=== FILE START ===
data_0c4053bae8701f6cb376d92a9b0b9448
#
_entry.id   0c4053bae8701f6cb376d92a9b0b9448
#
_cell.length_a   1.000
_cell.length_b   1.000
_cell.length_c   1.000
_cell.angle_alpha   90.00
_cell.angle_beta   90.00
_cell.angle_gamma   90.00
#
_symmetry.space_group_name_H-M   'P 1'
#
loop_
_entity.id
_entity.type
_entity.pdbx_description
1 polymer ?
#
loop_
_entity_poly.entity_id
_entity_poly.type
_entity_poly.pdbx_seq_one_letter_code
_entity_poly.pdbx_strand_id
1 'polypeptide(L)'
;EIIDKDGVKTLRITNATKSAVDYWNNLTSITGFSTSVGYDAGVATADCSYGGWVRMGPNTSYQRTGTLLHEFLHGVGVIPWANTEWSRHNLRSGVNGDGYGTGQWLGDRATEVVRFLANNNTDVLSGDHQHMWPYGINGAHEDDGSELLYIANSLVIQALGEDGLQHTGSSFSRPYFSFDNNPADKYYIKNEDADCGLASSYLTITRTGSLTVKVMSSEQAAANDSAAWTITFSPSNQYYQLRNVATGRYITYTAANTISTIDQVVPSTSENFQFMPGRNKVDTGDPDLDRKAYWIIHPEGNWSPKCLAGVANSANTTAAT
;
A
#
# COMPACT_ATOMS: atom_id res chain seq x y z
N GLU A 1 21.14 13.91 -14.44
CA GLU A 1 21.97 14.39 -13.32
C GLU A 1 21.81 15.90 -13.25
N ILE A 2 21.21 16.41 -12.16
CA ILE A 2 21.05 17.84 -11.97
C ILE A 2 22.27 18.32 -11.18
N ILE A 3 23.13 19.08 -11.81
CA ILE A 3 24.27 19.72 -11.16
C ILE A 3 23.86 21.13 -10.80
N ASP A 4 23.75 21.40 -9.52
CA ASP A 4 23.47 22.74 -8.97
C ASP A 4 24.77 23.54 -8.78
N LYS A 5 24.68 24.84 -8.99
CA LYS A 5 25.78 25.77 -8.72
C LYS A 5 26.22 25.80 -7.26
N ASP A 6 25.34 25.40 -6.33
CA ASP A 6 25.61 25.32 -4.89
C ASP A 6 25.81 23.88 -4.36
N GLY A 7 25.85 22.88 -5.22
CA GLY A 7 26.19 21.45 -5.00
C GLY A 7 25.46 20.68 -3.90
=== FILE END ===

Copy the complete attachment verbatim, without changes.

data_0c4053bae8701f6cb376d92a9b0b9448
#
_entry.id   0c4053bae8701f6cb376d92a9b0b9448
#
_cell.length_a   1.000
_cell.length_b   1.000
_cell.length_c   1.000
_cell.angle_alpha   90.00
_cell.angle_beta   90.00
_cell.angle_gamma   90.00
#
_symmetry.space_group_name_H-M   'P 1'
#
loop_
_entity.id
_entity.type
_entity.pdbx_description
1 polymer ?
#
loop_
_entity_poly.entity_id
_entity_poly.type
_entity_poly.pdbx_seq_one_letter_code
_entity_poly.pdbx_strand_id
1 'polypeptide(L)'
;EIIDKDGVKTLRITNATKSAVDYWNNLTSITGFSTSVGYDAGVATADCSYGGWVRMGPNTSYQRTGTLLHEFLHGVGVIPWANTEWSRHNLRSGVNGDGYGTGQWLGDRATEVVRFLANNNTDVLSGDHQHMWPYGINGAHEDDGSELLYIANSLVIQALGEDGLQHTGSSFSRPYFSFDNNPADKYYIKNEDADCGLASSYLTITRTGSLTVKVMSSEQAAANDSAAWTITFSPSNQYYQLRNVATGRYITYTAANTISTIDQVVPSTSENFQFMPGRNKVDTGDPDLDRKAYWIIHPEGNWSPKCLAGVANSANTTAAT
;
A
#
# COMPACT_ATOMS: atom_id res chain seq x y z
N GLU A 1 21.14 13.91 -14.44
CA GLU A 1 21.97 14.39 -13.32
C GLU A 1 21.81 15.90 -13.25
N ILE A 2 21.21 16.41 -12.16
CA ILE A 2 21.05 17.84 -11.97
C ILE A 2 22.27 18.32 -11.18
N ILE A 3 23.13 19.08 -11.81
CA ILE A 3 24.27 19.72 -11.16
C ILE A 3 23.86 21.13 -10.80
N ASP A 4 23.75 21.40 -9.52
CA ASP A 4 23.47 22.74 -8.97
C ASP A 4 24.77 23.54 -8.78
N LYS A 5 24.68 24.84 -8.99
CA LYS A 5 25.78 25.77 -8.72
C LYS A 5 26.22 25.80 -7.26
N ASP A 6 25.34 25.40 -6.33
CA ASP A 6 25.61 25.32 -4.89
C ASP A 6 25.81 23.88 -4.36
N GLY A 7 25.85 22.88 -5.22
CA GLY A 7 26.19 21.45 -5.00
C GLY A 7 25.46 20.68 -3.90